Thanks a million to the University of North Texas’s Spencer Keralis for inviting me to come speak at Digital Frontiers, a great conference in Northern Texas! I’m having an excellent time. Here’s the talk I gave today.
Around springtime, when universities are making offers for jobs that start in the fall, I tend to get a few similar emails. I’m junior enough that I know a lot of people just leaving grad school (whether it’s library school, a Ph.D. program, or a master’s program) and as universities continue to build DH centers, these people are getting snapped up to help spark DH activity elsewhere. So around May, they’re emailing me (and probably a lot of other people, too) to ask: Where do I start? What do I need to know?
I’ve been frank, as you may know, about what I think of taking someone fresh out of grad school, giving her a temporary gig, and expecting her to be the sole torchbearer for some amorphous DH initiative. In brief, it’s a bad idea, for a lot of different reasons. It’s not fair to the person you’re hiring, who will spend her entire tenure trying desperately to impress you at this impossible task so she can keep her job. And it’s not fair to your university community, which deserves continuity, focus, and the attention of someone who cares about the big picture.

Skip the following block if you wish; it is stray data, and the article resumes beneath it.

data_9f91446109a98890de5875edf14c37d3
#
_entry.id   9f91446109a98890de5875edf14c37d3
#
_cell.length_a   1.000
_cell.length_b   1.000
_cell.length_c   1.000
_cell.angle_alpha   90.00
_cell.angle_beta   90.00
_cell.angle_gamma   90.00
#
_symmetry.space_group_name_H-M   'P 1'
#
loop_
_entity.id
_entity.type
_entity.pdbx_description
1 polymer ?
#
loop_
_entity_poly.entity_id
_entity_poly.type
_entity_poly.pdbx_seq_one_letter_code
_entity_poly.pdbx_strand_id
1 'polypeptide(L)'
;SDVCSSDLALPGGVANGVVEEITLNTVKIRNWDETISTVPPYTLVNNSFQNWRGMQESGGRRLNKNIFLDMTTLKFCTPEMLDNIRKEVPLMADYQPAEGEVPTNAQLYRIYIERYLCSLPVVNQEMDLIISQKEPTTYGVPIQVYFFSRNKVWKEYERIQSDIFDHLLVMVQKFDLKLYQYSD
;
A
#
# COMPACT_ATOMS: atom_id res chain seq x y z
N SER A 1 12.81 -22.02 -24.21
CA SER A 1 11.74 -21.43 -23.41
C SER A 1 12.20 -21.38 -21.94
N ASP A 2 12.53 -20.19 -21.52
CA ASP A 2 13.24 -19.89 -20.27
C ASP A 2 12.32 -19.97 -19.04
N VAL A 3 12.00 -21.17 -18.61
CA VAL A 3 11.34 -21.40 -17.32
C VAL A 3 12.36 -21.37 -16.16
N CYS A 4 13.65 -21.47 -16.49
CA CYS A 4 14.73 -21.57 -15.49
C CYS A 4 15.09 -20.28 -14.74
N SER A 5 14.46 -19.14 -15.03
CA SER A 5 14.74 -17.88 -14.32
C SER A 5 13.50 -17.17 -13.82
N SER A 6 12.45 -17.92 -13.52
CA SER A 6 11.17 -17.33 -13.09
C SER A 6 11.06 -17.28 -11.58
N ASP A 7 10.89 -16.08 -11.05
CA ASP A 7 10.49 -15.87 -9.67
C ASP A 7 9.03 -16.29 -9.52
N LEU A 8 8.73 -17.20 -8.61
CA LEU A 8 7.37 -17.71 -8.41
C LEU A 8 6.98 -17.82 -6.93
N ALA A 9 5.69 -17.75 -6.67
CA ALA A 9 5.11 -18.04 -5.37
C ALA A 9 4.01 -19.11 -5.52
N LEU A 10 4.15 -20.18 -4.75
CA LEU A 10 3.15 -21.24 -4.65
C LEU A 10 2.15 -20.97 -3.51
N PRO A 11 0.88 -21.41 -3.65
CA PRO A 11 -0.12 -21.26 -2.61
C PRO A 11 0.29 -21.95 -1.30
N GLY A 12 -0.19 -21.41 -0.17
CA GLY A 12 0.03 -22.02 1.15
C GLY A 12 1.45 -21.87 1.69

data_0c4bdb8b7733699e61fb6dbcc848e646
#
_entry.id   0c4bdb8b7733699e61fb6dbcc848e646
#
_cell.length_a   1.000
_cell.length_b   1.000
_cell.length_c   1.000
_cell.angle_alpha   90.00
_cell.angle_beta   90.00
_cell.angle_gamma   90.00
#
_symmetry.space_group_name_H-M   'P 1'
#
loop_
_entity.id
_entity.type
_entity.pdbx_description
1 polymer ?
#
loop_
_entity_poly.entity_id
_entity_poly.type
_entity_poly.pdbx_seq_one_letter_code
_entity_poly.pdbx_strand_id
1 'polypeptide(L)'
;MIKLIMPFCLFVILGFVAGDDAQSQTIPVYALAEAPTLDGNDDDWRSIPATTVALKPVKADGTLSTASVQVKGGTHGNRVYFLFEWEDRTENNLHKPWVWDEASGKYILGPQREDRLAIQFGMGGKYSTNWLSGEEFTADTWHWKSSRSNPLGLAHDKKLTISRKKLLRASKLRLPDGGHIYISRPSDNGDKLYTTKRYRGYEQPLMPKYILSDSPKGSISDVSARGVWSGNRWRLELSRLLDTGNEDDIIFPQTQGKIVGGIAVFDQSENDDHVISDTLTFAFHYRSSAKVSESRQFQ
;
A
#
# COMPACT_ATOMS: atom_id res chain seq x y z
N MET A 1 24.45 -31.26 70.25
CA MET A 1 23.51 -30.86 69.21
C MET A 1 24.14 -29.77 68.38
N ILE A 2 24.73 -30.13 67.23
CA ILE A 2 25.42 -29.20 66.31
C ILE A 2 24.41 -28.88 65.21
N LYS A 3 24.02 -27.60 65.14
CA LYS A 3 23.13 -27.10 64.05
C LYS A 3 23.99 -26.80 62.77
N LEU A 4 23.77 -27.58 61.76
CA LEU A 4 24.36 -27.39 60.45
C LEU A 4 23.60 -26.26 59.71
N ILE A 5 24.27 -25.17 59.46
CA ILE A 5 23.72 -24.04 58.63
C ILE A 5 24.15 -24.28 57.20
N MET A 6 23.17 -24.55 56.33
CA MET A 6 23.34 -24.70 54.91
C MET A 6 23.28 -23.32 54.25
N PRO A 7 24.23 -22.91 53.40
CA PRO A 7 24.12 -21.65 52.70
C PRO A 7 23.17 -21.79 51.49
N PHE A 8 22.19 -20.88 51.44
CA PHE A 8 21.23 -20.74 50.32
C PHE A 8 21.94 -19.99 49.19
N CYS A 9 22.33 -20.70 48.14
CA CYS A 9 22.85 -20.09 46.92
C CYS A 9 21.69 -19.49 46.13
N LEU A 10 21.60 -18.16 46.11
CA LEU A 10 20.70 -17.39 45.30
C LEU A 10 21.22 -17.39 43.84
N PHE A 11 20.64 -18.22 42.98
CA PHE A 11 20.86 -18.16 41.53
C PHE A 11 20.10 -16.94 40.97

But a number of people have good gigs that involve an element of community-building. And there are also a lot of people who’ve been working in libraries or other units for some time and are newly tasked with the responsibility of building interest in and capacity for digital humanities on their campus.
So for awhile now, I’ve had a mental list of things that I tell my friends who are getting started on the job of starting a DH initiative on their campus. If at all possible, I try to do it over a drink. This work is not easy, and it’s very sensitive, and I’ve only learned what I know by making terrible mistakes.
Read the Full Post: Here and There: Creating DH Community